In the before times, I used to travel to events with quantities of video equipment and at least one son to help me, in order to interview people involved in eDiscovery and its related disciplines. It was hard work, but it was worth doing to hear directly from people involved in the industry. Press releases, however good, are constrained by all kinds of factors, and talking to people can uncover more varied ways of describing things.
I did a lot of these interviews at successive Relativity Fests in Chicago. Relativity would give me a list of people to interview and we would bat through them one after the other with a little time for research or preparation, relying on the certainty that Relativity would send us only people with something interesting to say.
One of those I interviewed in 2018 was Charlie Connor, CEO and co-founder of Heretik, a company of which I knew nothing, specialising in an area which was new to me. Heretik had developed a contract review application in Relativity only three years earlier, in 2015, and was keen to talk about it.
The interview (you can find it here) stood out in my memory for reasons beyond the eloquence and enthusiasm of the interviewee. Contract review was the first distinct function I had come across which took eDiscovery skills and tools and applied them to something analogous but different. This went beyond taking clients from rivals, and beyond things which paralleled litigation (such as regulatory intervention), and into a whole new function. Contracts, of course, feature in litigation discovery, but what Charlie Connor described was a free-standing purpose for text analysis and related workflows serving a broader information governance purpose than merely fighting other companies in litigation or dealing with regulators.
As well as the clients, this offered new opportunities to Relativity solution providers. As I said in my 2018 article:
They hold large volumes of data for clients and want to be able to do more with it than merely perform eDiscovery functions – they can, for example, go to the client and show that they can derive useful information from the data. We are therefore moving from mere identification of risk and burden and into proactive identification of useful material which can form the basis for business decisions.
Possible non-litigation purposes might, I suggested, include post-merger analysis of the data pulled from up from both businesses to find overlaps and to identify areas in which one business had performed more efficiently than the other.
I came away from that interview with two related thoughts – that contract analysis software had an enormous, and still largely untapped, potential, and that Charlie Connor and Heretik would make a success of it.
And here we are, four years later, with Relativity acquiring Heretik in order, as it puts it in the press release, to enable users “to rapidly transform existing agreements into structured, actionable data”. Relativity intends to rename the solution Relativity Contracts, and to integrate it into RelativityOne as an add-on from mid-2023.
You can read the details in the press release and in a blog post here which describes some of the features and benefits, and mentions some of Relativity’s other acquisitions on their road to making RelativityOne a fully integrated solution. I don’t interview everyone who features in my articles, but I thought it would be good to catch up with Charlie Connor, not least because I had enjoyed talking with him in 2018.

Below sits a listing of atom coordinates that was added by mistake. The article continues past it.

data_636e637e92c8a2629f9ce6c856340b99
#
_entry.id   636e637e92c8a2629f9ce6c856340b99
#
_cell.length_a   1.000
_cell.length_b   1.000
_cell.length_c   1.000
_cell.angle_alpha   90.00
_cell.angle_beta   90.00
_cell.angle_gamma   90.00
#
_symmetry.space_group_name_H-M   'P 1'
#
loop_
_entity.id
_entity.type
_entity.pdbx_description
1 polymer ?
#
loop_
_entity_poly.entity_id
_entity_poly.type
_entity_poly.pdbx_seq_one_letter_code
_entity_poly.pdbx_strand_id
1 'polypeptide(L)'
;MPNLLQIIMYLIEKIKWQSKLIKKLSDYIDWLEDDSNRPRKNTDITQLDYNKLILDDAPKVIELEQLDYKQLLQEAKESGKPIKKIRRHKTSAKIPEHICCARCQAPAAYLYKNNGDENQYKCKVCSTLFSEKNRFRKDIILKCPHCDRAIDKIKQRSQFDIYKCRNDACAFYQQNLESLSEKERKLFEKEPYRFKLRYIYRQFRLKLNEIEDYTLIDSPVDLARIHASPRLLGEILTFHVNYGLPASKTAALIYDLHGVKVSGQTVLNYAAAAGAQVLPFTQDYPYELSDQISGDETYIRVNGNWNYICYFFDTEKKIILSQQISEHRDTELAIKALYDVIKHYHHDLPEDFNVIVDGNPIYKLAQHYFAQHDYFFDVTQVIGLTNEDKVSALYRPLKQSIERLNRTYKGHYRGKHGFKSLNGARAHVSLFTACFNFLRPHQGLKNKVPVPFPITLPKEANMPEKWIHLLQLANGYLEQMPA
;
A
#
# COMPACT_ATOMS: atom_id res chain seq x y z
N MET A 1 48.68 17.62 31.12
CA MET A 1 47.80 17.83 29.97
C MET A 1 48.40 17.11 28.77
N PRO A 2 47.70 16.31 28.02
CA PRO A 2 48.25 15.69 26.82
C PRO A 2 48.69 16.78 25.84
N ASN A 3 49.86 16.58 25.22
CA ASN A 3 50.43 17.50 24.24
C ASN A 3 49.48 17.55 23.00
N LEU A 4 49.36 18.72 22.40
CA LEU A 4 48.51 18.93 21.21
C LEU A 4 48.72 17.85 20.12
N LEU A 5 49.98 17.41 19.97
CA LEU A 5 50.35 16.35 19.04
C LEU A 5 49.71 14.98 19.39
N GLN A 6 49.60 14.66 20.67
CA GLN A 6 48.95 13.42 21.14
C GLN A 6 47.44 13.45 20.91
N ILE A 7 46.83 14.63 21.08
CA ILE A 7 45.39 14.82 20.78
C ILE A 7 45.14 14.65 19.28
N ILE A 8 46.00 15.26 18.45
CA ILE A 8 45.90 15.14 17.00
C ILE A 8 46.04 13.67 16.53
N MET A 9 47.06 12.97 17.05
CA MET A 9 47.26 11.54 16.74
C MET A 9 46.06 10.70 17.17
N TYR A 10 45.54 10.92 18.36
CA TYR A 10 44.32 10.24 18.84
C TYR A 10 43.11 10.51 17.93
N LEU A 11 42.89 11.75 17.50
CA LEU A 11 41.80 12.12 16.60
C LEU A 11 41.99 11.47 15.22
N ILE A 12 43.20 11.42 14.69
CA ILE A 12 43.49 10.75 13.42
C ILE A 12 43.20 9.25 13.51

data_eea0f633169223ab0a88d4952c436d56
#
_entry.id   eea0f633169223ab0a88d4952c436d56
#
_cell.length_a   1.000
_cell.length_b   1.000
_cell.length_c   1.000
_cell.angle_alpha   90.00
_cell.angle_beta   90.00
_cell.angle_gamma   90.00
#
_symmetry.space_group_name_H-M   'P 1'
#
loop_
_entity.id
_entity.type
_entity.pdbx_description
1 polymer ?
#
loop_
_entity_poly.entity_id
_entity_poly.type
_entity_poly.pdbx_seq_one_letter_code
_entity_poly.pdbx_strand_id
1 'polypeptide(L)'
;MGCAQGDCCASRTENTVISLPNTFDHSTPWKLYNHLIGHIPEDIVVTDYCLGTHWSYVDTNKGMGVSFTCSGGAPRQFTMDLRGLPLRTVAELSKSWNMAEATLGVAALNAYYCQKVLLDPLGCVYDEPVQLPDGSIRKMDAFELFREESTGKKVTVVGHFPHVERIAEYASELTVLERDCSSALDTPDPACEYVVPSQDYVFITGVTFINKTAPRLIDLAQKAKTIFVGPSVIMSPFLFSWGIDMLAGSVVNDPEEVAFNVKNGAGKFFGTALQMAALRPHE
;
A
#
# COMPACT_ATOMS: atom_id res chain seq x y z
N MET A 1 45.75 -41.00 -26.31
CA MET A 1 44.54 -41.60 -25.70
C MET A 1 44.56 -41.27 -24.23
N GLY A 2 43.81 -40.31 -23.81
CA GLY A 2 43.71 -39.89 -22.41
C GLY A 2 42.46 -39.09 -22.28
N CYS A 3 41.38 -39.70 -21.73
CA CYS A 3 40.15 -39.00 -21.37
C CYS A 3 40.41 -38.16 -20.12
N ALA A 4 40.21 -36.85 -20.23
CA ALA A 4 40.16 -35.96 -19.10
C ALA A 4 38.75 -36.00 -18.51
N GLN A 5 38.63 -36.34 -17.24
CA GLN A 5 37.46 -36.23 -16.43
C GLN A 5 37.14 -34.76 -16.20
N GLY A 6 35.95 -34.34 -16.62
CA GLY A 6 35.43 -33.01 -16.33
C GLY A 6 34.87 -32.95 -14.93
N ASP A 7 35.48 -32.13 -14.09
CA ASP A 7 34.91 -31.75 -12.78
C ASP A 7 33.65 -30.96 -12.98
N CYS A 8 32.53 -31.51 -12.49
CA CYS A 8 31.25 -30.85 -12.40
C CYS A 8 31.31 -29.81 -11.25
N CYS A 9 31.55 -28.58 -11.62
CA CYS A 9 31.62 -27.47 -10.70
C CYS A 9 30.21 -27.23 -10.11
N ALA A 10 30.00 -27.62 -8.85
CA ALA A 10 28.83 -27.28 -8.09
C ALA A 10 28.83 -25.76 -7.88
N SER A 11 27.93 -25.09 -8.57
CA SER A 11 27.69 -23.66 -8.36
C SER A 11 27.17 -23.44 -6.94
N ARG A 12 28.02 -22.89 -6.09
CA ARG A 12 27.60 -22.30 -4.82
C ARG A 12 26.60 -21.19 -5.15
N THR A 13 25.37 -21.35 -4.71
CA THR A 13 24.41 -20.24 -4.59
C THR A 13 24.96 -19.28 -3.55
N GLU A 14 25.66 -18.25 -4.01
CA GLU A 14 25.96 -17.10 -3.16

What, I asked him, was the biggest single benefit for clients of the soon-to-be-named Relativity Contracts? Speed to review, Charlie Connor said – the ability quickly to identify contracts in a large data set and batch them out to experts in that type of contract. This is a basic discovery process, but you do not need a dispute or a regulator’s inquiry to want the fastest route to examining contracts – or, indeed, any text-based documents which must be compared or analysed.
Charlie Connor said that he had always been interested in finding use cases beyond discovery and into other businesses. In an interesting phrase, he said “We have been spoilt in eDiscovery”, meaning that the technology, skills, and people available for the management and analysis of data in disputes deserved to find application elsewhere. This gives opportunities to firms, businesses and individuals looking for new activities to excel in. They may offer new functions to clients who already know them for eDiscovery, or for developing original functions for the technology. “It surprises me where they take some of this stuff” he said, in a phrase which brings with it the implication that clients have the incentive and opportunity to think of purposes which the developers and the marketing departments wouldn’t necessarily dream of.
Mike Gamson, CEO of Relativity, put it this way: tools like Heretik worked for clients by “helping them expand the problems they’re able to solve”.
Heretik’s own course, in Charlie Connor’s words, has gone from “solving personal frustrations experienced during a diligence review, to analyzing and reviewing millions of documents.”
There is a pleasing circle in the fact that some of those who founded Heretik, including Charlie Connor, had previously worked at Relativity and now, having developed an application which integrates with Relativity, are back under its wide umbrella. That, Charlie Connor said, “will provide the resources and support to help Heretik reach its full potential”.
Perhaps I should interview him again four years from now and find out how the story developed from here.